Thursday, December 17, 2020


For Immediate Release                          

December 17, 2020

Contact: Deborah Foote, 850.727.4039,  



TALLAHASSEE, FL-- Today the U.S. Department of Environmental Protection Agency (EPA) announced it has granted the Florida Department of Environmental Protection (DEP) the authority to oversee dredge and fill permits. This authority will allow the state to formally take over the longstanding federal program that protects marshes, cypress forests, ponds and other wetlands under the Clean Water Act.  

The stated purpose of this change is to give the DEP the ability to fast-track the filling (destruction) of Florida’s wetlands. The Trump Administration has proven again that it serves developers’ interests over the water resources upon which Floridians depend. 

Frank Jackalone, Sierra Club Florida Chapter Director said: "Today's decision by the Trump EPA will lead to the destruction of many of Florida's remaining wetlands and will harm the state's wildlife and fisheries dependent on those wetlands for survival.  Delegating the power to grant wetland dredge and fill permits to the State of Florida is a dream come true for the developers, miners, and road builders who spend lavishly to elect, influence, and control Florida politicians.  The developers will get more permits to build massive housing developments over wetlands, the rock miners will get more permits to extract limestone under Florida's natural landscape, and the road builders will get more permits to pave over the ponds, lakes, rivers, and swamps in Florida's paradise.  The big losers will be millions of Florida residents whose quality of life will be greatly diminished."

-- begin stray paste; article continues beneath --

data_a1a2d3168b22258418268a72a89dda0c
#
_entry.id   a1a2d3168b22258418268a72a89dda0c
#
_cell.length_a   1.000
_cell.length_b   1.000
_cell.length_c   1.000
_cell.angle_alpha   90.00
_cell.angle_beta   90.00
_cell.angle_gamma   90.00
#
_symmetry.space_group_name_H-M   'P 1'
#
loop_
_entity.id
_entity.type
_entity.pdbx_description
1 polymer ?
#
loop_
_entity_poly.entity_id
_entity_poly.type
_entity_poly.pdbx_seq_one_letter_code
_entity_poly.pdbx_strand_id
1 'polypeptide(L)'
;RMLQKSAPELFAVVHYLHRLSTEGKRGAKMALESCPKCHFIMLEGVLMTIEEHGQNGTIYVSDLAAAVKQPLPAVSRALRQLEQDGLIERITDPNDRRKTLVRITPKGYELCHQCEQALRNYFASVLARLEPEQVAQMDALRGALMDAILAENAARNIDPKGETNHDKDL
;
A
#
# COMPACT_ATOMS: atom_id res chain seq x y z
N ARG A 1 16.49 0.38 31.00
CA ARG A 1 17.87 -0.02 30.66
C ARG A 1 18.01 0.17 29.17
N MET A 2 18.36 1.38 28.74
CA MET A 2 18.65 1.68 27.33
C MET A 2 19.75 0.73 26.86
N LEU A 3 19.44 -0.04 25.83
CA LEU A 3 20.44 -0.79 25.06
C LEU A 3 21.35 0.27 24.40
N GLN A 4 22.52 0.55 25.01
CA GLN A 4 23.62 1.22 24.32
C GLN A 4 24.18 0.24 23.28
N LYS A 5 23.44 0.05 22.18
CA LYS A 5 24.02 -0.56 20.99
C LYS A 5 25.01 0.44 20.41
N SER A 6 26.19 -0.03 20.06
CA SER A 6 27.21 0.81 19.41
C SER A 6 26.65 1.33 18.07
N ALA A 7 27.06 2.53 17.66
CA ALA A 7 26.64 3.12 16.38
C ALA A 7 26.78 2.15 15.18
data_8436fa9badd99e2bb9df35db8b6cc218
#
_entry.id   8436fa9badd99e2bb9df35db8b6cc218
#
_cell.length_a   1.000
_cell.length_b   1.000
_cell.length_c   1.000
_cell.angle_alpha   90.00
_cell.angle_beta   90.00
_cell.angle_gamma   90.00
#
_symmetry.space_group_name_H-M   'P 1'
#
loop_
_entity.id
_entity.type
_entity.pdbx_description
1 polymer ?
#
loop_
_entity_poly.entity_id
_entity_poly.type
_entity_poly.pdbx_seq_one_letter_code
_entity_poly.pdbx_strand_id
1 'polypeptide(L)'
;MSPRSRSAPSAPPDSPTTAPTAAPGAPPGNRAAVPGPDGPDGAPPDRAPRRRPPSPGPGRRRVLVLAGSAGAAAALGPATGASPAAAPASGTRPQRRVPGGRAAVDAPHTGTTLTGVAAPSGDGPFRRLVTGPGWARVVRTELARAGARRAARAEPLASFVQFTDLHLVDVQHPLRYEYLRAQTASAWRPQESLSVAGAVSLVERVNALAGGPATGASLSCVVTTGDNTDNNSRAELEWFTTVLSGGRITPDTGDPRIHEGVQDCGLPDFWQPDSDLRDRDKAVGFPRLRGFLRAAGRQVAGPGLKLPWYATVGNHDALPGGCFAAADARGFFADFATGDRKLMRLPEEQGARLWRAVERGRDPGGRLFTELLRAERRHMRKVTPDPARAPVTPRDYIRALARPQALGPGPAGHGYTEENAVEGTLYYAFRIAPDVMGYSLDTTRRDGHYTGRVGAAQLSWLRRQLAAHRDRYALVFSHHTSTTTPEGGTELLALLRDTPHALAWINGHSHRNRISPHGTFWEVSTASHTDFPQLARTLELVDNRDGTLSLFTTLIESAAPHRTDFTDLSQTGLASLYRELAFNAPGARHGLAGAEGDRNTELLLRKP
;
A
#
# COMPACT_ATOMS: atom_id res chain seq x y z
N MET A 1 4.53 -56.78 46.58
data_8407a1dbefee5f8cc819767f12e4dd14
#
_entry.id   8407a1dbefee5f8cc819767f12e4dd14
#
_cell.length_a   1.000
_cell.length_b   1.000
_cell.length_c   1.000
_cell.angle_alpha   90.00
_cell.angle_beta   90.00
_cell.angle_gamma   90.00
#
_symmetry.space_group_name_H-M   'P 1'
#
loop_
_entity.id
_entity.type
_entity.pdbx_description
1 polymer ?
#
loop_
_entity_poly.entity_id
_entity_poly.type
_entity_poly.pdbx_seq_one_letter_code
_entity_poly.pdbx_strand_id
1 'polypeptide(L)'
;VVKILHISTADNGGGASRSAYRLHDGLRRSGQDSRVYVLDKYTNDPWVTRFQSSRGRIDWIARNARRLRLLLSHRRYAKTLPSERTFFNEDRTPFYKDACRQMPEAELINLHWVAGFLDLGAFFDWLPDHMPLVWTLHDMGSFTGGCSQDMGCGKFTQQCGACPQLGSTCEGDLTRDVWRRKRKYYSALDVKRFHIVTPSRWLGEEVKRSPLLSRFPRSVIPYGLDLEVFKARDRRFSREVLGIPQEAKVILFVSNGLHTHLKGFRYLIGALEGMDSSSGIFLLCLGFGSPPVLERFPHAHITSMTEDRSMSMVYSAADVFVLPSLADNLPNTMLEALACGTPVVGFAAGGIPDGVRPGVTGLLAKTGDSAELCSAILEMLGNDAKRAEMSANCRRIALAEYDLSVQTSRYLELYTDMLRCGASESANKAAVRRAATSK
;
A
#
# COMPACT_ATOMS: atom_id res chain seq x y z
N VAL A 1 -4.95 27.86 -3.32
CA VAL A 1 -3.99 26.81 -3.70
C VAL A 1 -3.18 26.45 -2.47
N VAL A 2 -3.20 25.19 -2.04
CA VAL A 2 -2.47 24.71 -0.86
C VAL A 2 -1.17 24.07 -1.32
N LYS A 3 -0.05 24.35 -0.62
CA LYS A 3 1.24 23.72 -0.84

Diana Umpierre, Everglades Restoration Campaign Organizing Representative, stated: “This is an act of hypocrisy by an administration that claimed to care about America's Everglades. The Sierra Club and the Everglades Coalition have made it clear why allowing Florida to permit wetland dredge and fill applications is diametrically opposed to the restoration of the Greater Everglades—an ecosystem largely composed of wetlands. It will be the proverbial fox guarding the hen house. The Army Corps’ involvement has provided the only meaningful public participation and federal reviews for Florida’s massive and costly Comprehensive Everglades Restoration Plan (CERP) projects; Florida does not have a state law that parallels what is required under the National Environmental Policy Act (NEPA).  With this change the state is poised to fast-track permits requested by powerful interests that love ribbon cutting ceremonies and claiming victories, even for projects that fall woefully short of adequately cleaning our waters, restoring wetlands, or protecting wildlife.”

“It was madness to speed through the public comment and hearing processes in the midst of a pandemic -- when Floridians have been focused on protecting their families and their jobs -- but there was method to the madness. This is one more instance of the DeSantis Administration claiming it is “green” but acting in the interest of developers to the peril of the state’s most valuable resources,” stated Cris Costello, Sierra Club Senior Organizing Manager.

“The Florida Department of Environmental Protection doesn’t have the capacity to take over the wetlands permitting that has been run by the U.S. Army Corps of Engineers for decades. It can’t even manage to enforce the environmental laws already under its purview,” said Deborah Foote, Deputy Chapter Director for Sierra Club Florida. “To believe it can take this over with no additional financial resources is a pipe dream.” 


Environmental organizations across the state, including the Everglades Coalition and the Florida Conservation Coalition, have been ardently opposed to the granting of 404 permitting authority -- find here examples of our collectively submitted comments: